Album Review: Thee Oh Sees — Singles Collection Volume Three

Thee Oh Sees are nothing if not prolific. Since 2006, they have released ten proper albums, two collections of singles and B-sides, and any number of EPs, split albums, and singles. The output arms race continues to see the garage rockers (and their San Francisco compatriots like Ty Segall and Sonny Smith) lapping the competition in an era where we don’t think twice about waiting two (or four!) years between albums from bands likes Arcade Fire or The National. As such, it must be difficult for even the most die-hard Thee Oh Sees fans to keep up with this pace. That’s where the latest collection, Singles Collection Volume 3, comes in handy: It compiles several singles, B-sides, unreleased material, and live tracks into one slickly packaged LP.

Singles Collection Volume 3, is decidedly not an “album,” at least in our contemporary sense of how an album should have thematic and sonic currents running throughout. Instead, each song stands on its own as a representation of the distinctive Thee Oh Sees sound of late: wildly charged garage and psych rock tunes with a thick layer of distortion, noise, and scuzzy effects that belie pop-influenced roots, innovative orchestration, and skillful performance (meaning, they are smarter than they might sound on first listen).

Singles Collection Volume 3 shows Thee Oh Sees performing two distinctive tasks. The first is garage rock that takes traditional pop song structures and processes them through a gritty filter. For example, album opener “Ugly Man” features a ’60s pop cliché melody (think The Supremes’ “Bah-Bah-Bah”). Where one might expect saccharine sweetness, vocalist John Dwyer growls while his accompanying guitar squeals.  The twist on expectations continues into the lyrics, as Dwyer intones, “I’m an ugly man greasing down the road/ I open up my mouth and the ugly flows.” This song could be taken as a statement of purpose for the tracks that follow. Dwyer and his band start with a predictable rock construction, then twist, distort, and push the song down a road where easy sentiment becomes something rough, loud, distorted, and altogether new.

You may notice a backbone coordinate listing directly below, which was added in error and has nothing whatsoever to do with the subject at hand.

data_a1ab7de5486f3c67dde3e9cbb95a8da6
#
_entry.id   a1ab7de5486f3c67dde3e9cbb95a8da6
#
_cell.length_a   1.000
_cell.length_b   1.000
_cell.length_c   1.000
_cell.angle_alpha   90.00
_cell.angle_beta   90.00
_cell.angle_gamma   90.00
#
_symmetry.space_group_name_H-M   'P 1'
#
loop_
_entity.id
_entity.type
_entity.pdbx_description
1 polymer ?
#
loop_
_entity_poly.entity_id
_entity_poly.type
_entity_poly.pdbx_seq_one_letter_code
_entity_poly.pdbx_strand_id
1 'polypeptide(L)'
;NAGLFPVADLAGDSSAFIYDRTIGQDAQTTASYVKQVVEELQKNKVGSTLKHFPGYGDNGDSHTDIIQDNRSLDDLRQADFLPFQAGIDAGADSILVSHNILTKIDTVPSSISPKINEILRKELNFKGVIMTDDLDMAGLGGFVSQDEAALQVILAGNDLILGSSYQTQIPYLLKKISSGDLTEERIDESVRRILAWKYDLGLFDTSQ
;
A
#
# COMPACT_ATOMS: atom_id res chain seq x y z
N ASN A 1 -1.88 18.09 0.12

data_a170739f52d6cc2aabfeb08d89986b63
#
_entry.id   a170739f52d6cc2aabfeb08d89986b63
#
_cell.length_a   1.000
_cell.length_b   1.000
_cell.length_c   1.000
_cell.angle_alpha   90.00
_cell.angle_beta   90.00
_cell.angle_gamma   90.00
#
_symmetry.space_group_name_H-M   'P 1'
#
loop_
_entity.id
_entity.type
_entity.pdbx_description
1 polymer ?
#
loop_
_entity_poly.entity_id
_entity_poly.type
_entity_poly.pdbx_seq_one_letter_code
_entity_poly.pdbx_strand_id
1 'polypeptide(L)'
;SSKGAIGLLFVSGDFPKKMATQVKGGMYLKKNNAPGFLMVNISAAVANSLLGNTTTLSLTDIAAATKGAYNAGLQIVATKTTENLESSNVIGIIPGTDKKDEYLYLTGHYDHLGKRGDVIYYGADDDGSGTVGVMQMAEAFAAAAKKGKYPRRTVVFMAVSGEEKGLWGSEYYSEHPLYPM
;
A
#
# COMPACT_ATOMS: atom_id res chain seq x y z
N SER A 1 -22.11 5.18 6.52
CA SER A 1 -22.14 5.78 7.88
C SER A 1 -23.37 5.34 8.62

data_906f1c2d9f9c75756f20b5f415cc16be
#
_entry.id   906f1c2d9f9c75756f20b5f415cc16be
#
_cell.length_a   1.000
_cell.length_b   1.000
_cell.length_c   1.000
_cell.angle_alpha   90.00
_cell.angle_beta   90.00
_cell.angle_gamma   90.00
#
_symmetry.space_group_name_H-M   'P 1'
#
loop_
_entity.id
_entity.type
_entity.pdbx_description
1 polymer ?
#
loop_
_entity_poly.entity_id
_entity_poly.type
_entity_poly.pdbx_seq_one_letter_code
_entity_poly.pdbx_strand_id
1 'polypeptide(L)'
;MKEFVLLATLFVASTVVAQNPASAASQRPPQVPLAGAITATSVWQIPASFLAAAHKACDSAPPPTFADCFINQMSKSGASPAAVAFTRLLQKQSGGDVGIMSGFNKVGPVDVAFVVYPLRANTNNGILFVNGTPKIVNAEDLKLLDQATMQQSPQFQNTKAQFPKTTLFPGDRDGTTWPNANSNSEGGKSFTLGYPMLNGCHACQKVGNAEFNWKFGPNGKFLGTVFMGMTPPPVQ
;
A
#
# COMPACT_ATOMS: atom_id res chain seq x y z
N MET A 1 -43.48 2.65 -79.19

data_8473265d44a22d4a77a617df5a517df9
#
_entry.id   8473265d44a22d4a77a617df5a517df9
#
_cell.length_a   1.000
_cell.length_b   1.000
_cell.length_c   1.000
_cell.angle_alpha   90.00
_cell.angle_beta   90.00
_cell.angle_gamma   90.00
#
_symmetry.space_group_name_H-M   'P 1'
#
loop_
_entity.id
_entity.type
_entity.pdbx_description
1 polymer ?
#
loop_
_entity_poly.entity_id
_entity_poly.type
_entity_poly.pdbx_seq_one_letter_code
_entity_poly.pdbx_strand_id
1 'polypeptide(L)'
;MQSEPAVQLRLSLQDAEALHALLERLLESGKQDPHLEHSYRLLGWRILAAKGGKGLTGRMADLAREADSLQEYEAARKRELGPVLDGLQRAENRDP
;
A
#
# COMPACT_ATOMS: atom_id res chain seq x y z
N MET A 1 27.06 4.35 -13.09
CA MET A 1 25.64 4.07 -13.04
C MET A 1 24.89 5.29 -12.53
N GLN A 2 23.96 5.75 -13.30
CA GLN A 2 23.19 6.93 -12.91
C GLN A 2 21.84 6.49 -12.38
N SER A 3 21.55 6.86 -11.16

The other thing Thee Oh Sees do well is straight sonic experimentation. Between designing custom fuzz pedals and playing unusual lucite guitars, Dwyer would seem to be particular about his gear, and his modified contraptions are a part of the screeching and wailing sounds that are Thee Oh Sees’ signature. On this collection, a pair of tracks show the band at their experimental best. “Burning Spear” opens with scratchy, echoing guitar noise against a pounding rock rhythm. It grows more and more chaotic before exploding into an unexpected, driving beat that swings around a siren-like progression. If Dwyer’s lyrics are meant to be meaningful, all sense is lost as he pitches and screams his way through the vocal track. This puts his voice into the range of pure instrument, adding a melodic tone to the mix.

The following track, “What You Need”, is an even more polished example of this experimentation. It opens with a few seconds of feedback before shifting into a galvanic groove that would be an ideal soundtrack to a ’70s movie, featuring a big rig racing down the highway (perhaps featuring a father-son team fighting off a group of hijackers as they deliver medical supplies, or some similar badass scene). Again, Dwyer’s vocals are disconnected from anything nearing lyrics, but here he is joined by Brigid Dawson, whose soprano adds another tonal dimension. The repetitive melody lets the rhythm section shine as bassist Petey Dammit and drummer Mike Shoun lead an open-throttle, memorable groove.

Thee Oh Sees have long been regarded as one of the most riotous live bands on the indie rock circuit. A friend’s recent two-sentence review captured the bacchanalian delight best: “I broke my glasses. It was awesome.” The CD and digital versions of Singles Collection Volume 3 feature two live tracks, including one bonus track that didn’t fit on the vinyl. Album closer “Destroyed Fortress/No Spell” is an excellent representation of Thee Oh Sees live. It takes the listener on a chaotic, ten-plus minute ride through a raucous show-closer.

Thee Oh Sees aren’t breaking any new ground on Singles Collection Volume 3. Instead, long-time fans who have a completist urge will find owning these tracks in one stylish package to be a necessity (the vinyl’s “silver foil jacket with incredible tritone all-original artwork” looks dope), while new listeners will get a good survey of the diverse songwriting and groove-heavy garage/psych rock of Thee Oh Sees.

Essential Tracks: “What You Need”, “Wait Let’s Go”, and “Always Flying”


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